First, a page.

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Hospice

The best care possible at the end of life

The last stages of a terminal illness can be very difficult for patients, their families and their caregivers. Hospice is a special type of care that seeks to make the time easier. Hospice treats the physical, emotional and spiritual needs of the patient, and focuses on comfort and having the highest quality of life possible. This is known as comfort care. Every hospice patient and family is assigned to a hospice team who will work with them and the patient’s caregiver to create a plan of care according to the patient's needs.

A patient talks to a hospice caregiver

What if the focus during life’s final months...

...was on living instead of dying?

“If I thought about it at all, I always thought hospice was a place you go for your final days. But then life took some turns and I found that I needed hospice care. And it’s not what I thought. I learned that I can stay at home as I wish and spend priceless time with my family and friends."

A couple discusses hospice care with a provider.

What if end-of-life care was as much...

...for the family as it is for the patient?

​“One of the toughest days of my life was when I learned my husband, Walt, had only a few months left to live. He’d been very sick for a long time. Some days, I felt more like his full-time caregiver than his wife. Then his doctor recommended we get help from Allina Health Hospice, and that really changed things."

A patient receives hospice care

What if experts caring for you during end of life...

...seemed more like family?

“Watching people who clearly love each other take care of each other is inspiring. That’s why I’ve always approached caring for patients like Walt – and supporting his wife, Sarah – like they’re my own parents. There’s something especially sacred about caring for a person during their final months of life."

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About hospice

Hospice is available to any patient whose primary care provider believes he or she has six months or less to live. The decision to seek hospice care is not an easy one. The patient and his or her family can talk with the hospice team about the care and services available through hospice, and determine whether the patient would benefit from receiving this care. The hospice team is available at any time during a patient's life-limiting illness to discuss the appropriateness of this care. When the patient is ready to focus on symptom control and pain management or comfort care, hospice is appropriate.

Hospice is available to patients at home or at another location such as a hospice inpatient facility, hospital, skilled nursing facility, an assisted living facility or a residential hospice.

Allina Health Hospice is available to anyone living in our service area, which includes 33 Minnesota counties and three Wisconsin counties. While the visits of the Hospice Team are intermittent, based on a schedule that is planned with the patient and family, hospice nurses are available on-call 24 hours a day, seven days a week, including holidays.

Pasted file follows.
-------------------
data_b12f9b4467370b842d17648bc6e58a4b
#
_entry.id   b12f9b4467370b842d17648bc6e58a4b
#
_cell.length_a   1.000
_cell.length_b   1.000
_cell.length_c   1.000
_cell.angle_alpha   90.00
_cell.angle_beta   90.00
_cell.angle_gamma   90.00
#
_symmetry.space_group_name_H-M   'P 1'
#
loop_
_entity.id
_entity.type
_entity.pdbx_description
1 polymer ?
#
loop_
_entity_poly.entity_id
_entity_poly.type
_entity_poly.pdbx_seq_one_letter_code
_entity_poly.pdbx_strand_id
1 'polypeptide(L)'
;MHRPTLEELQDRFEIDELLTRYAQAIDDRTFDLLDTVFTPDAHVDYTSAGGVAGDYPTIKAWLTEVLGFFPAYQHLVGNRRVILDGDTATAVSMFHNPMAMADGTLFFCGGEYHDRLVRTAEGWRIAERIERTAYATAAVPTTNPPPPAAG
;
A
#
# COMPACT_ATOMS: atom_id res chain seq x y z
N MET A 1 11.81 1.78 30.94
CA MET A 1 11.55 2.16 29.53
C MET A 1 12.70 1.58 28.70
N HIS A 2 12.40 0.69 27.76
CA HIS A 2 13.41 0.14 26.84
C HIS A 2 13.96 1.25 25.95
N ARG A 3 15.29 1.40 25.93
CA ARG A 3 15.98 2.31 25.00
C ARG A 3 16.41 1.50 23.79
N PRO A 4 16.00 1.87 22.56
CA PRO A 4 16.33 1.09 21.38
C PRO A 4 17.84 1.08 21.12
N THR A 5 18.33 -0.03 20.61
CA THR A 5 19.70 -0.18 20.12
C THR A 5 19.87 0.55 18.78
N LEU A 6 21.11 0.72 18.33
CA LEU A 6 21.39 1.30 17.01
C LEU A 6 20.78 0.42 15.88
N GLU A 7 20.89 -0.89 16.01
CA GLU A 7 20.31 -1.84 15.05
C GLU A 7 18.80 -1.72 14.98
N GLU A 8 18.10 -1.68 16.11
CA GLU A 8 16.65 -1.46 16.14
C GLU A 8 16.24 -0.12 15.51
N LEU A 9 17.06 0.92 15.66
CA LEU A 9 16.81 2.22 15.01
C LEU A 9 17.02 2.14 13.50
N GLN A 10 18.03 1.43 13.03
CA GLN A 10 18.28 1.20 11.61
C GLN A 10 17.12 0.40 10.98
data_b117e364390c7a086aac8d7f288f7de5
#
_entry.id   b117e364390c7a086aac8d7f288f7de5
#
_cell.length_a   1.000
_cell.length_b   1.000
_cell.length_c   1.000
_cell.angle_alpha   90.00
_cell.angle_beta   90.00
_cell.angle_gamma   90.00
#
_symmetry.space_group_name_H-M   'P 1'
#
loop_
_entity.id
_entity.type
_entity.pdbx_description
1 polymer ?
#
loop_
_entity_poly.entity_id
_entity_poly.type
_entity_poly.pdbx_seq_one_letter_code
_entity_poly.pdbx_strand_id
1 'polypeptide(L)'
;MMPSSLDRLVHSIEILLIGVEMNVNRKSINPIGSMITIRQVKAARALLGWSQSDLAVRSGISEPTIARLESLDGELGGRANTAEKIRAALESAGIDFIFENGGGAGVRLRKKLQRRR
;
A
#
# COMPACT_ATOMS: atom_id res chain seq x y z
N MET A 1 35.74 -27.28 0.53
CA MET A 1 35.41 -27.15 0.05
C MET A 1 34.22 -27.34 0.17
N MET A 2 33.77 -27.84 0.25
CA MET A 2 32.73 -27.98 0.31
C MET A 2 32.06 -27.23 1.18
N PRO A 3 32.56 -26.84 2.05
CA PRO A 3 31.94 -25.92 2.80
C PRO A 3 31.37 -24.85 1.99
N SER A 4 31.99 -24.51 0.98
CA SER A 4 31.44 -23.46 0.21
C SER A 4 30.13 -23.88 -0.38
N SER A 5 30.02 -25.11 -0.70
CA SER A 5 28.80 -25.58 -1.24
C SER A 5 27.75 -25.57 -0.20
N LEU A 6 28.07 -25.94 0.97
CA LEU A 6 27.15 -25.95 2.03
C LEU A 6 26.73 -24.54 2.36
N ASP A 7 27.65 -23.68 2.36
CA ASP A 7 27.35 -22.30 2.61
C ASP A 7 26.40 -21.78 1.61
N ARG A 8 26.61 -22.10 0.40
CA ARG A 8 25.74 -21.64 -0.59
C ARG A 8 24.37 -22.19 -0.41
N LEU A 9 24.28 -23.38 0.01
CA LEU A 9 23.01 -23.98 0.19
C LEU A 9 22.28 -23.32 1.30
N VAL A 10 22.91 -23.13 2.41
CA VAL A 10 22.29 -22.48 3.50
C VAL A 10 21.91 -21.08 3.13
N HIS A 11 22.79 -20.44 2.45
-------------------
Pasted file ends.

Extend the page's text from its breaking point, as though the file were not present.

The hospice care team and care plan

Every hospice patient and family has a dedicated hospice care team. This builds relationships between the patient, family and hospice team.

The hospice team works with the primary care provider, patient and family to set up a care plan that honors the patient's goals, values and wishes. This plan describes who will visit, how often they will visit and what they will do. The plan will also determine the need for medicines, medical equipment and whatever else may be needed. The purpose of the plan of care is to focus on comfort, not to find a cure. It’s a guide for patients and family to help make the most of their remaining time together.

Components of hospice care

Care coordination. It can be difficult to know what type of care is needed at each stage of illness. Care coordinators are available to help determine this and connect you with the resources to get that care.

Personal care can include bathing, shaving, dressing changes, linen changes and household services to keep a safe and clean living space. Hospice home health aides are trained and certified to help care for the patient at home.

Symptom management is also called comfort care. It treats the physical, emotional and spiritual needs of the patient while focusing on comfort and having the highest quality of life possible. The nurse case manager provides pain and symptom management. He or she is a registered nurse (RN) and may also be a certified hospice and palliative care specialist.

Companionship and support are available from trained hospice volunteers. A volunteer coordinator on the hospice team will call the patient or family to talk about how a volunteer might help. Volunteers can help by visiting patients for socialization, providing respite to give a caregiver a break from caregiving responsibilities, doing light housework or preparing meals.

Spiritual care is a broad service available to the patient throughout his or her stay. It is tailored to the patient's personal and spiritual points of view, regardless of his or her faith, religion or cultural background. The chaplain can provide support by listening to the patient's life stories and experiences, and talking about any spiritual concerns the patient may have. The chaplain also provides guidance and explores the role of spirituality in illness, suffering and healing. Together, the chaplain and the patient's spiritual leader make sure the patient is getting the highest quality of spiritual care.

Grief counseling is available for 13 months after the patient's death. Family members will receive information about grief counselors at Allina Health Hospice by mail after the death of their loved one. Some of the resources available include booklets and bibliographies, referral lists for local support groups, phone counselors, volunteer grief support visitors and grief counselors.

Community resources can be recommended through your social worker. Resources include patient counseling, family or caregiver counseling, financial and legal information (such as power of attorney, Family and Medical Leave Act, money management or social security application), discharge planning, children's support and patient and family advocacy.